Public 84A Subfamily Members:
84A Subfamily CYP84A1. Arabidopsis thaliana GenEMBL U38416 (1838bp) Meyer, K., Cusumano, J. C., Somerville, C. and Chappel, C. C. Ferulate-5-hydroxylase from Arabidopsis thaliana defines a new family of cytochrome P450-dependent monoxygenases. Proc. Natl. Acad. Sci. USA 93, 6869-6874 (1996) clone pCC30 Meyer, K., Shirley, A. M., Cusumano, J. C., Bell-Lelong, D. A. and Chapple, C. Lignin monomer composition is determined by the expression of a cytochrome P450-dependent monooxygenase in Arabidopsis PNAS 95, 6619-6623 (1998) functional characterization of CYP84A1.
CYP84A1 Arabidopsis thaliana GenEMBL AL022141 F23E13.1 10 (see note to CYP84A3 about function).
CYP84A2 Solanum lycopersicum (tomato) (also Lycopersicon esculentum) GenEMBL AF150881 G. Paul Bolwell, Jonathan Rees Ferulate-5-Hydroxylase (see note to CYP84A3) 69% identical to 84A1.
CYP84A Lycopersicon esculentum (tomato) GenEMBL AI772808 75% identical to 84A1 from amino acids 382-520.
CYP84A Lycopersicon esculentum (tomato) GenEMBL AI894552 78% identical to 84A1 from amino acids 297-418.
CYP84A3 Liquidambar styraciflua (sweetgum) GenEMBL AF139532 Osakabe, K., Tsao, C. C., Li, L., Popko, J. L., Umezawa, T., Carraway, D. T., Smeltzer, R. H., Joshi, C. P. and Chiang, V. L. Coniferyl aldehyde 5-hydroxylation and methylation direct syringyl lignin biosynthesis in angiosperms Proc. Natl. Acad. Sci. U.S.A. 96, 8955-8960 (1999) 75% identical to CYP84A1 Note: This paper shows coniferyl aldehyde 5-hydroxylation as the primary function of the CYP84A P450s and not ferulate-5-hydroxylation. When both coniferyl aldehyde and ferulate are present, coniferyl aldehyde is a noncompetitive inhibitor of ferulate-5-hydroxylation and shuts down this potential pathway.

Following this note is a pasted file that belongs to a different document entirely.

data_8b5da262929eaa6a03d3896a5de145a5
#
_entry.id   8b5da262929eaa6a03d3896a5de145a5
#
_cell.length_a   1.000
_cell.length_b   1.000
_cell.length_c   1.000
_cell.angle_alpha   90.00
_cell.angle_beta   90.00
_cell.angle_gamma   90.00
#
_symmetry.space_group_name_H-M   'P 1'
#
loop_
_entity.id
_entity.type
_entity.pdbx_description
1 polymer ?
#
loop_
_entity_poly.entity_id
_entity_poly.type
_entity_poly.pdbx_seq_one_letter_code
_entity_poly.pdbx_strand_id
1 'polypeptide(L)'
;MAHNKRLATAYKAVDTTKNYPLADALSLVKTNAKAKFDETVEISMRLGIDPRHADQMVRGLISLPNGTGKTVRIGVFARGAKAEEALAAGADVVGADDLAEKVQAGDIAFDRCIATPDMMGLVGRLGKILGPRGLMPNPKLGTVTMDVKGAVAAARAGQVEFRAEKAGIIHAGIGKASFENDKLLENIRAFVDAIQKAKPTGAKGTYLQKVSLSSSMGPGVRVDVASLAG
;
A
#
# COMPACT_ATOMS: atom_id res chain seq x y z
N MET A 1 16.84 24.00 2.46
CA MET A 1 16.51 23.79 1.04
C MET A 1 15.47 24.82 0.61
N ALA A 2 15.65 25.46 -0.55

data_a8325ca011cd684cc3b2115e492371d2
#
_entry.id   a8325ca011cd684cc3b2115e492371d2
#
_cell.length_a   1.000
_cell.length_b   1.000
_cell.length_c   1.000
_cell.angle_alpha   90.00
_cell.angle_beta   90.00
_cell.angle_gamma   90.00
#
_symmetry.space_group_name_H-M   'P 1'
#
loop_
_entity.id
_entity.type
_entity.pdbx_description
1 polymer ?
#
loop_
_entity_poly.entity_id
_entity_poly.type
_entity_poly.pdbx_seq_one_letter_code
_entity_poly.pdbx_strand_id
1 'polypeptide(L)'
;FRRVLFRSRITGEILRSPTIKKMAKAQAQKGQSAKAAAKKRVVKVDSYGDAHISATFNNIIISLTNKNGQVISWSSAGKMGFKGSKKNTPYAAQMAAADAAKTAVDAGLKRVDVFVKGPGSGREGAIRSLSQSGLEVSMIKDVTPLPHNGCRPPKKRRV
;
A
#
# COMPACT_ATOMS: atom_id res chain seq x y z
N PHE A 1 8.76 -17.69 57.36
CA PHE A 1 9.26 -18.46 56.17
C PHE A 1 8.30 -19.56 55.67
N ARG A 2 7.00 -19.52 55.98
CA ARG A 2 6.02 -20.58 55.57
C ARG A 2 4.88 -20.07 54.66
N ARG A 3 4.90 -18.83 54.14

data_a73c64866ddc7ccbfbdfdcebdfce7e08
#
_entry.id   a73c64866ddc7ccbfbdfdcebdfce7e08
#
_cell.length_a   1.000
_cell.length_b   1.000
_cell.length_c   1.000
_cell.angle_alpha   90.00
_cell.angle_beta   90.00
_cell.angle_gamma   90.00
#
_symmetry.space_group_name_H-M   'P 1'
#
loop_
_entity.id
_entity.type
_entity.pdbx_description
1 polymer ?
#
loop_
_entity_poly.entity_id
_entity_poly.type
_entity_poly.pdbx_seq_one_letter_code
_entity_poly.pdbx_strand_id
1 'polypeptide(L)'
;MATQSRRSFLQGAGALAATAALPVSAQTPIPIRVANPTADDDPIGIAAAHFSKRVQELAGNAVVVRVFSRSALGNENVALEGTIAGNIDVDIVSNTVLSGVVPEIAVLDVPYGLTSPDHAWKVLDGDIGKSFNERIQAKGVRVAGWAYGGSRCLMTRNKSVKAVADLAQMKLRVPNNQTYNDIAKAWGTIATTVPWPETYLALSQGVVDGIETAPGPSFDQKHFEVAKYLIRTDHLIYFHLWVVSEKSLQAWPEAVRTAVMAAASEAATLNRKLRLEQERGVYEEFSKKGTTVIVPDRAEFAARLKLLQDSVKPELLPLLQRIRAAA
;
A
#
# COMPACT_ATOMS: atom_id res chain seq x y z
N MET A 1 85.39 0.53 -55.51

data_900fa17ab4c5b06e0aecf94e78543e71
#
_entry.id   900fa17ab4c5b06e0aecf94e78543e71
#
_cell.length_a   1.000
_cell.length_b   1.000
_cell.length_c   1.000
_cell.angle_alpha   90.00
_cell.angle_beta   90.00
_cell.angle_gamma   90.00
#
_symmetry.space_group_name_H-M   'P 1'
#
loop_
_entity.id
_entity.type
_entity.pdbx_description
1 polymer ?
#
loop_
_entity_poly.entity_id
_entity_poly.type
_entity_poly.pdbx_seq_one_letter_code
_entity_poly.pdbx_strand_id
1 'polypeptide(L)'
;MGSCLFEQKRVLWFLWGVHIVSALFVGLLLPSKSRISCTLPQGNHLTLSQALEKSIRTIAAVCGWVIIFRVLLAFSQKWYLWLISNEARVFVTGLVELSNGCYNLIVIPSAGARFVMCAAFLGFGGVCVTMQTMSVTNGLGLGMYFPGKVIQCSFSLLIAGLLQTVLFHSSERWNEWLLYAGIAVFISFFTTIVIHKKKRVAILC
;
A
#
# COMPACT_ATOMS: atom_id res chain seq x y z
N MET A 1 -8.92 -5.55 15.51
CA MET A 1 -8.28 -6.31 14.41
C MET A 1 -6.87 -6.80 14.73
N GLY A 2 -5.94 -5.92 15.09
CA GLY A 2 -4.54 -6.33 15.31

CYP84A4 Populus trichocarpa cv trichobel GenEMBL AJ010324 Van Doorsselaere, J., Ardiles-Diaz, W., Van Montagu, M. and Boerjan, W. Nucleotide sequence of a cDNA encoding ferulate-5-hydroxylase (f5h) from poplar (Populus trichocarpa) Unpublished mRNA for ferulate-5-hydroxylase f5h gene.
Populus balsamifera subsp. trichocarpa. 78% identical to 84A3 CYP84A.
Populus balsamifera subsp. trichocarpa GenEMBL AI166384 xylem.est.221 94% identical to 84A3.